Obstacles for economic policy coordinations

Published 06 Mar 2017


There are three main obstacles to successful coordination of international economic policy. They are enforcement, uncertainty, and corruption (Frankel, 1990; Tanzi & Davoodi, 1998). World trade organization is the only global trade organization which deals with the trade laws. So enforcing the laws uniformly among the nations is one of the main problems. And the countries uncertainty about the laws, in the long run, is another problem. Finally, corruption will decrease the productivity of the investment due to some companies who invest in a country’s trade for kickbacks or for bribes.

“What are some obstacles to successful international economic policy coordination?”

For successful coordination of international economic policy, there are three main obstacles: enforcement, uncertainty, and corruption (Frankel, 1990; Tanzi & Davoodi, 1998). “The World Trade Organization (WTO) is the only global international organization dealing with the rules of trade between nations” (World Trade Organization, n.d.). The problem with only one organization to supervise all trade is the difficulty of this. Not every country is a member of the WTO and there are only 150 countries that are members of this organization out of the whole world. Therefore it is impossible for all of the trade policies to be enforced around the world.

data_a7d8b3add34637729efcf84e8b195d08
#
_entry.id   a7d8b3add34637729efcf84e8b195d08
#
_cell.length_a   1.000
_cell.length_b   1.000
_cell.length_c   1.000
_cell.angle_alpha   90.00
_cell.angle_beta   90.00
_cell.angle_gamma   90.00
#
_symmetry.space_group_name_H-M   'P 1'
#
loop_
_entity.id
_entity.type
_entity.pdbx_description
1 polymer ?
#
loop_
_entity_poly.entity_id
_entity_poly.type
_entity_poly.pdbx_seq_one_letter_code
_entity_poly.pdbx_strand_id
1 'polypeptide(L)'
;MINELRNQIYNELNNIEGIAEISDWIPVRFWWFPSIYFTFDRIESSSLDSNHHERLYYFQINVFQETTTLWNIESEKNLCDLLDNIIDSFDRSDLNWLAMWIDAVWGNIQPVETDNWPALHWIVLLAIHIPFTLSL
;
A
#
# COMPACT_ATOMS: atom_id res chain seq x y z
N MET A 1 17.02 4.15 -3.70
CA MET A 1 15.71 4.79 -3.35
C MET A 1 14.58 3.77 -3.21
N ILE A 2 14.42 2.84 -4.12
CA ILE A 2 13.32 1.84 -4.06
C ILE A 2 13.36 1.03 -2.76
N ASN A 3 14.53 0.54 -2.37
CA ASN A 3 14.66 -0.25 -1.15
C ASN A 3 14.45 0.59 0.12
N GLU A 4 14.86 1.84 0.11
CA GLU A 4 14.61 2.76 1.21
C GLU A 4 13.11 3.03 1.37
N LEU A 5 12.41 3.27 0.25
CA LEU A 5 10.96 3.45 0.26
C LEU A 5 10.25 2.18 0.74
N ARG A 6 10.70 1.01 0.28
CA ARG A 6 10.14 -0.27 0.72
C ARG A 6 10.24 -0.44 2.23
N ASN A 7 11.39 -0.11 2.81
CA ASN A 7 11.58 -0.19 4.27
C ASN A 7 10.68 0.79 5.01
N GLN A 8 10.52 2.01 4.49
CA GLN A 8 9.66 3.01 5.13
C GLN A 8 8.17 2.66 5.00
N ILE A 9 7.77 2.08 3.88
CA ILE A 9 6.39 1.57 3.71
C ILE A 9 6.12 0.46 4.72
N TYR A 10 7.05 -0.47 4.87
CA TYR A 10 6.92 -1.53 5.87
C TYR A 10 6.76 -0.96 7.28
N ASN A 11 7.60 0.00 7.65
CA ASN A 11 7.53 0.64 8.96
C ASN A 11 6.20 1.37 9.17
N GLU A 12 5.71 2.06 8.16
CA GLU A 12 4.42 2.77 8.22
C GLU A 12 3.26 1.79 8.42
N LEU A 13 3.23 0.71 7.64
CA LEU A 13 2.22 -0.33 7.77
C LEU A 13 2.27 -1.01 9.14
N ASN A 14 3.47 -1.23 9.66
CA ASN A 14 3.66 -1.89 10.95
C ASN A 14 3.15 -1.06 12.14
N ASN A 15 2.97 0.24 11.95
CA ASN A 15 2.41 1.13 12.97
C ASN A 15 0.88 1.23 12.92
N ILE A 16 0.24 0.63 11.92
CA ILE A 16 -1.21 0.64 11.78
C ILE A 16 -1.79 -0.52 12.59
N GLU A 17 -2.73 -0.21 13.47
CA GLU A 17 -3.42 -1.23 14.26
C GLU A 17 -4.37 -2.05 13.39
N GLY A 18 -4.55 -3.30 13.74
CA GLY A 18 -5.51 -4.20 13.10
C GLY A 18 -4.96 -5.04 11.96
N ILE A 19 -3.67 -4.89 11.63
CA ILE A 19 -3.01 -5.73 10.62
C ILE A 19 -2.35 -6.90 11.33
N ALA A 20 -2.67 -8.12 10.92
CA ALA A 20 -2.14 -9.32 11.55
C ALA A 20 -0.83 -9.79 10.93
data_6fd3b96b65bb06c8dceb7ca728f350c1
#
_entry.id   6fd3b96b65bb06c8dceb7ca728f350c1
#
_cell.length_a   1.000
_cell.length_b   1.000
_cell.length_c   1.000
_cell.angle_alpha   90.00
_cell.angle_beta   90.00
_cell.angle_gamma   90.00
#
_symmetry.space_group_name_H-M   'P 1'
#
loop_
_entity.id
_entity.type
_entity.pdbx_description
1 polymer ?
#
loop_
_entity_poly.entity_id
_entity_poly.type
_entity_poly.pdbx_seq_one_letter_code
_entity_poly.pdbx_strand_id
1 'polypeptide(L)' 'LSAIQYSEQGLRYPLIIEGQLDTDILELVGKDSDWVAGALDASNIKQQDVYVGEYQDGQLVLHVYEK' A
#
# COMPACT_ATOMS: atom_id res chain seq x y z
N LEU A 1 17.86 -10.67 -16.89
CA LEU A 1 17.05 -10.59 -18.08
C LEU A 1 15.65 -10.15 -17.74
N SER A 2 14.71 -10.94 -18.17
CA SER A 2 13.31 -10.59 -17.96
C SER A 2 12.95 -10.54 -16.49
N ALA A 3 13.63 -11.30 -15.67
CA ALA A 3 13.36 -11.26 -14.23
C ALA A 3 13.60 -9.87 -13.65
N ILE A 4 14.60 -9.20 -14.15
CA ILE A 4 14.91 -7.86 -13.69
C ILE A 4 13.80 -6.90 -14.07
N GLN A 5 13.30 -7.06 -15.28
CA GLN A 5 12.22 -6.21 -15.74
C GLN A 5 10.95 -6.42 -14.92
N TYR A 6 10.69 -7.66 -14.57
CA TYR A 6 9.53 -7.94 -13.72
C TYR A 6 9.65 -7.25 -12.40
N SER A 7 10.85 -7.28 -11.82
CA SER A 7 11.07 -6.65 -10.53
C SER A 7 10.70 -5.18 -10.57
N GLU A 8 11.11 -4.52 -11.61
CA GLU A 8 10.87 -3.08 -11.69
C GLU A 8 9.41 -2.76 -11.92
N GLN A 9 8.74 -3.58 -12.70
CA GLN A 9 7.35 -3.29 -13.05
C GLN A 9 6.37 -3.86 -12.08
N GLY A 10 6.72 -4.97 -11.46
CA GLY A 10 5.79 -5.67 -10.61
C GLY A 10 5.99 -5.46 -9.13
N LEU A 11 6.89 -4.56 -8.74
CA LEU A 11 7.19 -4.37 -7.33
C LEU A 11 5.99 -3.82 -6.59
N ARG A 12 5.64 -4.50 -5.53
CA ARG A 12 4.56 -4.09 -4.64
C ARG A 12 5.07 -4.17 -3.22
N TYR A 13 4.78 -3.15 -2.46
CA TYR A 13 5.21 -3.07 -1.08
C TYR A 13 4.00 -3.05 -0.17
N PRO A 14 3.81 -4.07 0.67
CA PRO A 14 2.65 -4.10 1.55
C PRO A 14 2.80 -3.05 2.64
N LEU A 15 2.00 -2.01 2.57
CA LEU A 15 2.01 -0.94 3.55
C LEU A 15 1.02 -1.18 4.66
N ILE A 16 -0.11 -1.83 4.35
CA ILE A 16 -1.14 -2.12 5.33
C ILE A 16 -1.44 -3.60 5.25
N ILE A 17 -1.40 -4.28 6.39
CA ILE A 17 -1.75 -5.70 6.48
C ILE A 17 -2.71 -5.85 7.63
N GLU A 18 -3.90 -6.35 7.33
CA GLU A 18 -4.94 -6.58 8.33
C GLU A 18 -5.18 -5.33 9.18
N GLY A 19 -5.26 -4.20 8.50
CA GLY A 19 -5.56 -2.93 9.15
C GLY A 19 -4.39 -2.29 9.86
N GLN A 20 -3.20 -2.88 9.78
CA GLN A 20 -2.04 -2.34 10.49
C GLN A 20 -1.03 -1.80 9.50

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Uncertainty is the second obstacle that can emerge. Countries that enter a trade agreement are unsure as to what will happen in the long run. The questions that may appear will be about their jobs, inflation, sovereignty, environment, etc and the list continues. It’s important to know or predict the outcome of the agreements. So with every business venture it is important to always keep the lines of communication open and also to do the proper research.

Corruption is another issue that can occur. Some companies might invest in a country in hope of kickbacks or bribes. The result is that, paradoxically, some public investment can end up reducing a country’s growth because; the average productivity of the investment will drop even though the share of public investment in gross domestic product (the total of all goods and services produced in a country in a given year) may have risen (Tanzi & Davoodi, 1998). The country that is thought as “giving the bribe” gets hurt in the long run.


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